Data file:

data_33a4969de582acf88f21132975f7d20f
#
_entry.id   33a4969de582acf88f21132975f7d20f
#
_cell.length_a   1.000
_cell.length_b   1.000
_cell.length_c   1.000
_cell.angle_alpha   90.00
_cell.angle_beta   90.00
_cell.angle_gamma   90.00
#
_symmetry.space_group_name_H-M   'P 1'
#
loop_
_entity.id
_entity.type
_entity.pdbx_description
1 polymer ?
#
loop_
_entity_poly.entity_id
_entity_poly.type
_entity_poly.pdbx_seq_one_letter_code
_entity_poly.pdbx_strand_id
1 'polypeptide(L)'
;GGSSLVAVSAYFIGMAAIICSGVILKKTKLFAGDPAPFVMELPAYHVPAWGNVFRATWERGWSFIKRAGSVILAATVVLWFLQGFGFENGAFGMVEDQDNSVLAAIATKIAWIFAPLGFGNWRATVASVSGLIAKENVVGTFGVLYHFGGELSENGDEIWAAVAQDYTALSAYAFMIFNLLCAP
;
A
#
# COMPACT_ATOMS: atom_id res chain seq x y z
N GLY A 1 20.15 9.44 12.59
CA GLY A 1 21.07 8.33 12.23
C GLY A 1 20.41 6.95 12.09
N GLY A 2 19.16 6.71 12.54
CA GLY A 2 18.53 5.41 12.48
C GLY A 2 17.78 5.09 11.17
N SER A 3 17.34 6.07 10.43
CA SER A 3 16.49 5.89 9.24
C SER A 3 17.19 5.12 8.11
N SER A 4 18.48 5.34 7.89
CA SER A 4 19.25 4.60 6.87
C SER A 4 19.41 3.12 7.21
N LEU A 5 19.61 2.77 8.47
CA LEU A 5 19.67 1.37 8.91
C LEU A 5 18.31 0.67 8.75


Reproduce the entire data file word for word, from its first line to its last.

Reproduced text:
data_33a4969de582acf88f21132975f7d20f
#
_entry.id   33a4969de582acf88f21132975f7d20f
#
_cell.length_a   1.000
_cell.length_b   1.000
_cell.length_c   1.000
_cell.angle_alpha   90.00
_cell.angle_beta   90.00
_cell.angle_gamma   90.00
#
_symmetry.space_group_name_H-M   'P 1'
#
loop_
_entity.id
_entity.type
_entity.pdbx_description
1 polymer ?
#
loop_
_entity_poly.entity_id
_entity_poly.type
_entity_poly.pdbx_seq_one_letter_code
_entity_poly.pdbx_strand_id
1 'polypeptide(L)'
;GGSSLVAVSAYFIGMAAIICSGVILKKTKLFAGDPAPFVMELPAYHVPAWGNVFRATWERGWSFIKRAGSVILAATVVLWFLQGFGFENGAFGMVEDQDNSVLAAIATKIAWIFAPLGFGNWRATVASVSGLIAKENVVGTFGVLYHFGGELSENGDEIWAAVAQDYTALSAYAFMIFNLLCAP
;
A
#
# COMPACT_ATOMS: atom_id res chain seq x y z
N GLY A 1 20.15 9.44 12.59
CA GLY A 1 21.07 8.33 12.23
C GLY A 1 20.41 6.95 12.09
N GLY A 2 19.16 6.71 12.54
CA GLY A 2 18.53 5.41 12.48
C GLY A 2 17.78 5.09 11.17
N SER A 3 17.34 6.07 10.43
CA SER A 3 16.49 5.89 9.24
C SER A 3 17.19 5.12 8.11
N SER A 4 18.48 5.34 7.89
CA SER A 4 19.25 4.60 6.87
C SER A 4 19.41 3.12 7.21
N LEU A 5 19.61 2.77 8.47
CA LEU A 5 19.67 1.37 8.91
C LEU A 5 18.31 0.67 8.75